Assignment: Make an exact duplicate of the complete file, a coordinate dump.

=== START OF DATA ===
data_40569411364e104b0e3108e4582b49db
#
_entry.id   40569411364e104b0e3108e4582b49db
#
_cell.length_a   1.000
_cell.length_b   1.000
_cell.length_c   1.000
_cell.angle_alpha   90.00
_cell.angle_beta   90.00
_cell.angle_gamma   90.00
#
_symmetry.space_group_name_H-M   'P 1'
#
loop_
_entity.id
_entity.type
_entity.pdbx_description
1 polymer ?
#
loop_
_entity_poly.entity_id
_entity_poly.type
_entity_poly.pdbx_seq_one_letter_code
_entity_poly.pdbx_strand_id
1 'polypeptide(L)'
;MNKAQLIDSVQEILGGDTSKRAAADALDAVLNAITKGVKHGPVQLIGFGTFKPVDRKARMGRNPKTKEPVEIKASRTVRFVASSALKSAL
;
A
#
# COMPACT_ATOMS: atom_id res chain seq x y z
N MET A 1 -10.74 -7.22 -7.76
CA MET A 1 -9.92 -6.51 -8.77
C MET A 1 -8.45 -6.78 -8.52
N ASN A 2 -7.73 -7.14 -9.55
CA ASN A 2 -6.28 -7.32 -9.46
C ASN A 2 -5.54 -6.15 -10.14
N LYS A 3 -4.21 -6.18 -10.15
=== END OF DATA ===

data_40569411364e104b0e3108e4582b49db
#
_entry.id   40569411364e104b0e3108e4582b49db
#
_cell.length_a   1.000
_cell.length_b   1.000
_cell.length_c   1.000
_cell.angle_alpha   90.00
_cell.angle_beta   90.00
_cell.angle_gamma   90.00
#
_symmetry.space_group_name_H-M   'P 1'
#
loop_
_entity.id
_entity.type
_entity.pdbx_description
1 polymer ?
#
loop_
_entity_poly.entity_id
_entity_poly.type
_entity_poly.pdbx_seq_one_letter_code
_entity_poly.pdbx_strand_id
1 'polypeptide(L)'
;MNKAQLIDSVQEILGGDTSKRAAADALDAVLNAITKGVKHGPVQLIGFGTFKPVDRKARMGRNPKTKEPVEIKASRTVRFVASSALKSAL
;
A
#
# COMPACT_ATOMS: atom_id res chain seq x y z
N MET A 1 -10.74 -7.22 -7.76
CA MET A 1 -9.92 -6.51 -8.77
C MET A 1 -8.45 -6.78 -8.52
N ASN A 2 -7.73 -7.14 -9.55
CA ASN A 2 -6.28 -7.32 -9.46
C ASN A 2 -5.54 -6.15 -10.14
N LYS A 3 -4.21 -6.18 -10.15